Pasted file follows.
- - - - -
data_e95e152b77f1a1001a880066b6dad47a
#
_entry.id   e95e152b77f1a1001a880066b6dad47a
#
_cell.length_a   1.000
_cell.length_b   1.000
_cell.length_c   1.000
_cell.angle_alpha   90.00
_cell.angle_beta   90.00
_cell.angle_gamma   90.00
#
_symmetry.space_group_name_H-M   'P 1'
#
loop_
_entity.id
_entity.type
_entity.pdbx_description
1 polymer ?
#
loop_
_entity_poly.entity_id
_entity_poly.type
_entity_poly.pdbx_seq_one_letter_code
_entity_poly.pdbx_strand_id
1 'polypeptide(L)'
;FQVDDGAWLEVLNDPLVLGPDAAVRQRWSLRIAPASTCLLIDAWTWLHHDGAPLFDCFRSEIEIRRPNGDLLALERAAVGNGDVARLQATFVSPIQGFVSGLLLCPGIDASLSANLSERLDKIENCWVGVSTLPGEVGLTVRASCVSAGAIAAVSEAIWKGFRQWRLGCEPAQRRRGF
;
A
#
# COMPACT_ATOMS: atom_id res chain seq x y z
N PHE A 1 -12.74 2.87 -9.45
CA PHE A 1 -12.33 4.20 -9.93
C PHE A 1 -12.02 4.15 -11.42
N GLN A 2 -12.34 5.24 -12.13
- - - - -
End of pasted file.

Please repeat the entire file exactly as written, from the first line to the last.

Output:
data_e95e152b77f1a1001a880066b6dad47a
#
_entry.id   e95e152b77f1a1001a880066b6dad47a
#
_cell.length_a   1.000
_cell.length_b   1.000
_cell.length_c   1.000
_cell.angle_alpha   90.00
_cell.angle_beta   90.00
_cell.angle_gamma   90.00
#
_symmetry.space_group_name_H-M   'P 1'
#
loop_
_entity.id
_entity.type
_entity.pdbx_description
1 polymer ?
#
loop_
_entity_poly.entity_id
_entity_poly.type
_entity_poly.pdbx_seq_one_letter_code
_entity_poly.pdbx_strand_id
1 'polypeptide(L)'
;FQVDDGAWLEVLNDPLVLGPDAAVRQRWSLRIAPASTCLLIDAWTWLHHDGAPLFDCFRSEIEIRRPNGDLLALERAAVGNGDVARLQATFVSPIQGFVSGLLLCPGIDASLSANLSERLDKIENCWVGVSTLPGEVGLTVRASCVSAGAIAAVSEAIWKGFRQWRLGCEPAQRRRGF
;
A
#
# COMPACT_ATOMS: atom_id res chain seq x y z
N PHE A 1 -12.74 2.87 -9.45
CA PHE A 1 -12.33 4.20 -9.93
C PHE A 1 -12.02 4.15 -11.42
N GLN A 2 -12.34 5.24 -12.13